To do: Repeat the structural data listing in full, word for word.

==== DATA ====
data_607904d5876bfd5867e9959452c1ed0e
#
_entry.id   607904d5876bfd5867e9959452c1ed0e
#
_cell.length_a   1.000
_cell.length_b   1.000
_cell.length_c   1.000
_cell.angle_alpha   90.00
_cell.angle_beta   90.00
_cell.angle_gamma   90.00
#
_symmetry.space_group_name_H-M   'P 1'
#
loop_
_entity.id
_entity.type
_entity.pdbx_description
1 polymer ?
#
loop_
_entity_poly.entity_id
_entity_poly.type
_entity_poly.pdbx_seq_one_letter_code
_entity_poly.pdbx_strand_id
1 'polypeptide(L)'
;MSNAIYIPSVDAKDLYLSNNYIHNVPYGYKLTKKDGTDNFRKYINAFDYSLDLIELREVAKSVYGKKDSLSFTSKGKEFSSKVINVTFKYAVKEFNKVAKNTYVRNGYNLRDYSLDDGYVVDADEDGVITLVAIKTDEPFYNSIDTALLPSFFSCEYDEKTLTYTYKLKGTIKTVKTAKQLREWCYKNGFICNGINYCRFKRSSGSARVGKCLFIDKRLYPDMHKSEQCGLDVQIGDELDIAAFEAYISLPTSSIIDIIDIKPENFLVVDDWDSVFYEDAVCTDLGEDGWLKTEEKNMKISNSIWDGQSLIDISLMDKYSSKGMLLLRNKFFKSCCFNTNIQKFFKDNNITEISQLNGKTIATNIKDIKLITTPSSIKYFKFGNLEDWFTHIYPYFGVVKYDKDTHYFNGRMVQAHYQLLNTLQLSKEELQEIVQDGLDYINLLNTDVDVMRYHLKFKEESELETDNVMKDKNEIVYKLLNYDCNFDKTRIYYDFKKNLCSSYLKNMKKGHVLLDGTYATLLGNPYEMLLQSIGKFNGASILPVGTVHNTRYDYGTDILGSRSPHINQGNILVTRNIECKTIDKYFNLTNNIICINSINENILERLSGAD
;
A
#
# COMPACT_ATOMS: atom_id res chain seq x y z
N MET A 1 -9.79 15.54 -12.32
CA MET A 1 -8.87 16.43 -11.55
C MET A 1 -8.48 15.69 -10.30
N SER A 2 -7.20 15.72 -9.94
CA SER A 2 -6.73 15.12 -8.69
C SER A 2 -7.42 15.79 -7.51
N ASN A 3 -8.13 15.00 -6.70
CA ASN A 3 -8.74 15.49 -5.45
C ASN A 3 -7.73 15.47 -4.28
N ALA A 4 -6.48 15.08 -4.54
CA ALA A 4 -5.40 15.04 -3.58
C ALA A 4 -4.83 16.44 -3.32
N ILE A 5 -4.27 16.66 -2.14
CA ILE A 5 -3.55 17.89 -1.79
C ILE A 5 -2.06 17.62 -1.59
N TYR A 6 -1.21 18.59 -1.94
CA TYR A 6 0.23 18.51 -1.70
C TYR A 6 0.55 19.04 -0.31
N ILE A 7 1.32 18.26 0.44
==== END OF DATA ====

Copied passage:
data_607904d5876bfd5867e9959452c1ed0e
#
_entry.id   607904d5876bfd5867e9959452c1ed0e
#
_cell.length_a   1.000
_cell.length_b   1.000
_cell.length_c   1.000
_cell.angle_alpha   90.00
_cell.angle_beta   90.00
_cell.angle_gamma   90.00
#
_symmetry.space_group_name_H-M   'P 1'
#
loop_
_entity.id
_entity.type
_entity.pdbx_description
1 polymer ?
#
loop_
_entity_poly.entity_id
_entity_poly.type
_entity_poly.pdbx_seq_one_letter_code
_entity_poly.pdbx_strand_id
1 'polypeptide(L)'
;MSNAIYIPSVDAKDLYLSNNYIHNVPYGYKLTKKDGTDNFRKYINAFDYSLDLIELREVAKSVYGKKDSLSFTSKGKEFSSKVINVTFKYAVKEFNKVAKNTYVRNGYNLRDYSLDDGYVVDADEDGVITLVAIKTDEPFYNSIDTALLPSFFSCEYDEKTLTYTYKLKGTIKTVKTAKQLREWCYKNGFICNGINYCRFKRSSGSARVGKCLFIDKRLYPDMHKSEQCGLDVQIGDELDIAAFEAYISLPTSSIIDIIDIKPENFLVVDDWDSVFYEDAVCTDLGEDGWLKTEEKNMKISNSIWDGQSLIDISLMDKYSSKGMLLLRNKFFKSCCFNTNIQKFFKDNNITEISQLNGKTIATNIKDIKLITTPSSIKYFKFGNLEDWFTHIYPYFGVVKYDKDTHYFNGRMVQAHYQLLNTLQLSKEELQEIVQDGLDYINLLNTDVDVMRYHLKFKEESELETDNVMKDKNEIVYKLLNYDCNFDKTRIYYDFKKNLCSSYLKNMKKGHVLLDGTYATLLGNPYEMLLQSIGKFNGASILPVGTVHNTRYDYGTDILGSRSPHINQGNILVTRNIECKTIDKYFNLTNNIICINSINENILERLSGAD
;
A
#
# COMPACT_ATOMS: atom_id res chain seq x y z
N MET A 1 -9.79 15.54 -12.32
CA MET A 1 -8.87 16.43 -11.55
C MET A 1 -8.48 15.69 -10.30
N SER A 2 -7.20 15.72 -9.94
CA SER A 2 -6.73 15.12 -8.69
C SER A 2 -7.42 15.79 -7.51
N ASN A 3 -8.13 15.00 -6.70
CA ASN A 3 -8.74 15.49 -5.45
C ASN A 3 -7.73 15.47 -4.28
N ALA A 4 -6.48 15.08 -4.54
CA ALA A 4 -5.40 15.04 -3.58
C ALA A 4 -4.83 16.44 -3.32
N ILE A 5 -4.27 16.66 -2.14
CA ILE A 5 -3.55 17.89 -1.79
C ILE A 5 -2.06 17.62 -1.59
N TYR A 6 -1.21 18.59 -1.94
CA TYR A 6 0.23 18.51 -1.70
C TYR A 6 0.55 19.04 -0.31
N ILE A 7 1.32 18.26 0.44